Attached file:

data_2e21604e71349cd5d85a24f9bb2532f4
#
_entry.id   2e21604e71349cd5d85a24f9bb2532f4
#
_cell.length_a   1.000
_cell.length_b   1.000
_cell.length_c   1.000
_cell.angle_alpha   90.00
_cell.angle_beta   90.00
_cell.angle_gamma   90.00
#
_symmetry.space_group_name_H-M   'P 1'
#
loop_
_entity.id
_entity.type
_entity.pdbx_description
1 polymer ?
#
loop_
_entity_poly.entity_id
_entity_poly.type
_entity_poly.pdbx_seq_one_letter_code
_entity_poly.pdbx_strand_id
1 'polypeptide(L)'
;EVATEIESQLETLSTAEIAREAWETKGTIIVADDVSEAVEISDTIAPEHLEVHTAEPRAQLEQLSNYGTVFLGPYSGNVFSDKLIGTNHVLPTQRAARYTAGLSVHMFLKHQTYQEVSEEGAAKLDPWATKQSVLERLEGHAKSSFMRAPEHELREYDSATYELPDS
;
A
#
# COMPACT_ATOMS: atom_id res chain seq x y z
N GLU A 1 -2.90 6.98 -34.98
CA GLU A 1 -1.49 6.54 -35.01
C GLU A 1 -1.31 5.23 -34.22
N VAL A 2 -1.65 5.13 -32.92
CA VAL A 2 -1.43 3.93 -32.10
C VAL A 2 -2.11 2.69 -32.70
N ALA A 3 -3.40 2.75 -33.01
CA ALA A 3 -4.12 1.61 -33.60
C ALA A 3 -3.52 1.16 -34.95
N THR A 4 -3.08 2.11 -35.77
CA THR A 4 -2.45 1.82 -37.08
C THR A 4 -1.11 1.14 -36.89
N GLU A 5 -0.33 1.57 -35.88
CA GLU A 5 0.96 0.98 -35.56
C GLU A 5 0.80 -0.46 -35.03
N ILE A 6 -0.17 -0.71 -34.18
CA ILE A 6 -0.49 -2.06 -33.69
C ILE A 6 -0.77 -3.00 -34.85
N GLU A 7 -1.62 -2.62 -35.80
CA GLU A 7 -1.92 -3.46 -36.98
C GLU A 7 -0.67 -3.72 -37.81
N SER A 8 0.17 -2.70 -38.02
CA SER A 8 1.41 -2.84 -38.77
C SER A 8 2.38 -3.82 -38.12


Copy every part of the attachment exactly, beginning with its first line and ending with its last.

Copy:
data_2e21604e71349cd5d85a24f9bb2532f4
#
_entry.id   2e21604e71349cd5d85a24f9bb2532f4
#
_cell.length_a   1.000
_cell.length_b   1.000
_cell.length_c   1.000
_cell.angle_alpha   90.00
_cell.angle_beta   90.00
_cell.angle_gamma   90.00
#
_symmetry.space_group_name_H-M   'P 1'
#
loop_
_entity.id
_entity.type
_entity.pdbx_description
1 polymer ?
#
loop_
_entity_poly.entity_id
_entity_poly.type
_entity_poly.pdbx_seq_one_letter_code
_entity_poly.pdbx_strand_id
1 'polypeptide(L)'
;EVATEIESQLETLSTAEIAREAWETKGTIIVADDVSEAVEISDTIAPEHLEVHTAEPRAQLEQLSNYGTVFLGPYSGNVFSDKLIGTNHVLPTQRAARYTAGLSVHMFLKHQTYQEVSEEGAAKLDPWATKQSVLERLEGHAKSSFMRAPEHELREYDSATYELPDS
;
A
#
# COMPACT_ATOMS: atom_id res chain seq x y z
N GLU A 1 -2.90 6.98 -34.98
CA GLU A 1 -1.49 6.54 -35.01
C GLU A 1 -1.31 5.23 -34.22
N VAL A 2 -1.65 5.13 -32.92
CA VAL A 2 -1.43 3.93 -32.10
C VAL A 2 -2.11 2.69 -32.70
N ALA A 3 -3.40 2.75 -33.01
CA ALA A 3 -4.12 1.61 -33.60
C ALA A 3 -3.52 1.16 -34.95
N THR A 4 -3.08 2.11 -35.77
CA THR A 4 -2.45 1.82 -37.08
C THR A 4 -1.11 1.14 -36.89
N GLU A 5 -0.33 1.57 -35.88
CA GLU A 5 0.96 0.98 -35.56
C GLU A 5 0.80 -0.46 -35.03
N ILE A 6 -0.17 -0.71 -34.18
CA ILE A 6 -0.49 -2.06 -33.69
C ILE A 6 -0.77 -3.00 -34.85
N GLU A 7 -1.62 -2.62 -35.80
CA GLU A 7 -1.92 -3.46 -36.98
C GLU A 7 -0.67 -3.72 -37.81
N SER A 8 0.17 -2.70 -38.02
CA SER A 8 1.41 -2.84 -38.77
C SER A 8 2.38 -3.82 -38.12